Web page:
NEW YORK - Mahayana Buddhist Temple, 139 Canal St, room 101, (212) 925-8889. Take the shuttle from West 4th St (on the A-C-E and F-V) or Broadway and Lafayette (on the 4-5-6 and F-V) to Grand St. There is a ticket window plainly marked "Fung Wah" on the front wall of the temple, and buses stop right in front of it. Departures at 7, 8, 9, 11, 12, 13 for $25; 16, 17, 19 for $15; 22 for $25 again.

A standard round trip ticket is $45, but there is a special for $20 if you take an early cheap one from Boston and a late cheap one back.

I highly recommend these people if you just want to get there and don't want to mess around with a lot of stuff or pay a lot. At $25 I'm not sure if it's worth the discomfort, but $15 (less than half a Bonanza ticket) is a steal.

Update, August 2003: They have, and have had for a while, a website: Thanks also to the noder (whose name I've forgotten) who msg'd me this several months back. Since last year Fung Wah has also acquired several full-size coach (Greyhound-type) buses, which are much comfier than either small kind.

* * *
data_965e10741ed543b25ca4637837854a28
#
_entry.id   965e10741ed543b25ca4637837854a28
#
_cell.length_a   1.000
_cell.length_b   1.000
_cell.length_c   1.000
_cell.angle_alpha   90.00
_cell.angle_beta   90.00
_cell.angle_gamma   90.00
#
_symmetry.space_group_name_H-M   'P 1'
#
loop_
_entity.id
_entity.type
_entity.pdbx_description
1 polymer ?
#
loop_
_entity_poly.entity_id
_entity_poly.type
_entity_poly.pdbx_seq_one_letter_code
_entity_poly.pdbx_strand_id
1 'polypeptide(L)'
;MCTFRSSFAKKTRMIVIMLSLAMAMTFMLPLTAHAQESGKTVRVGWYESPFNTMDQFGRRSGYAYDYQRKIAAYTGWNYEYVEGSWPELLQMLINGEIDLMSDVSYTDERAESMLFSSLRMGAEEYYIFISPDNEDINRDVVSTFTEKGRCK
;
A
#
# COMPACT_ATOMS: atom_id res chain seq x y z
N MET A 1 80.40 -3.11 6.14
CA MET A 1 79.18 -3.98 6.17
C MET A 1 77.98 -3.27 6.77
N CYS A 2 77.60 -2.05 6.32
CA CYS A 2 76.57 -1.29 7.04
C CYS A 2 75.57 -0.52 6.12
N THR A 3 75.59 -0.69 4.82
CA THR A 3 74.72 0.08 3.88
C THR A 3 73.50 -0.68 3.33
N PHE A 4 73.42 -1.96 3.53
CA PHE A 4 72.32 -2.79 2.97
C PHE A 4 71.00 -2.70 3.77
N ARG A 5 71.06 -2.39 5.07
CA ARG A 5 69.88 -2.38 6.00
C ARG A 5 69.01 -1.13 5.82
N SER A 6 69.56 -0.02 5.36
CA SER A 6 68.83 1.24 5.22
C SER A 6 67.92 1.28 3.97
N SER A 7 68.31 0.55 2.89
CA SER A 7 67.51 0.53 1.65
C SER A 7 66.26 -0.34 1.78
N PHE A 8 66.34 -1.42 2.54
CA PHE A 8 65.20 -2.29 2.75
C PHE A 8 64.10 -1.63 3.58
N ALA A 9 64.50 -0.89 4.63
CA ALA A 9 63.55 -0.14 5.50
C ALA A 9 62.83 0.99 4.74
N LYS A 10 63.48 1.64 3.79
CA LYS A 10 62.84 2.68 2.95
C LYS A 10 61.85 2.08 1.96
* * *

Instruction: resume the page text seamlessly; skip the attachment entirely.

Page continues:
At the moment all Boston-New York tickets are $10 each way, probably because competing van companies recently started offering $10 one-way tickets. There are also a couple of New York-Providence runs for $25 one-way, $45 round trip.

Fifteen dollars, four hours (if you've been good to God this week), and you'll go from Boston to New York. Since all these excellent writeups were written, the market has thinned -- the buses now cost fifteen dollars, all the time, and I'll be damned if you can get one to Providence.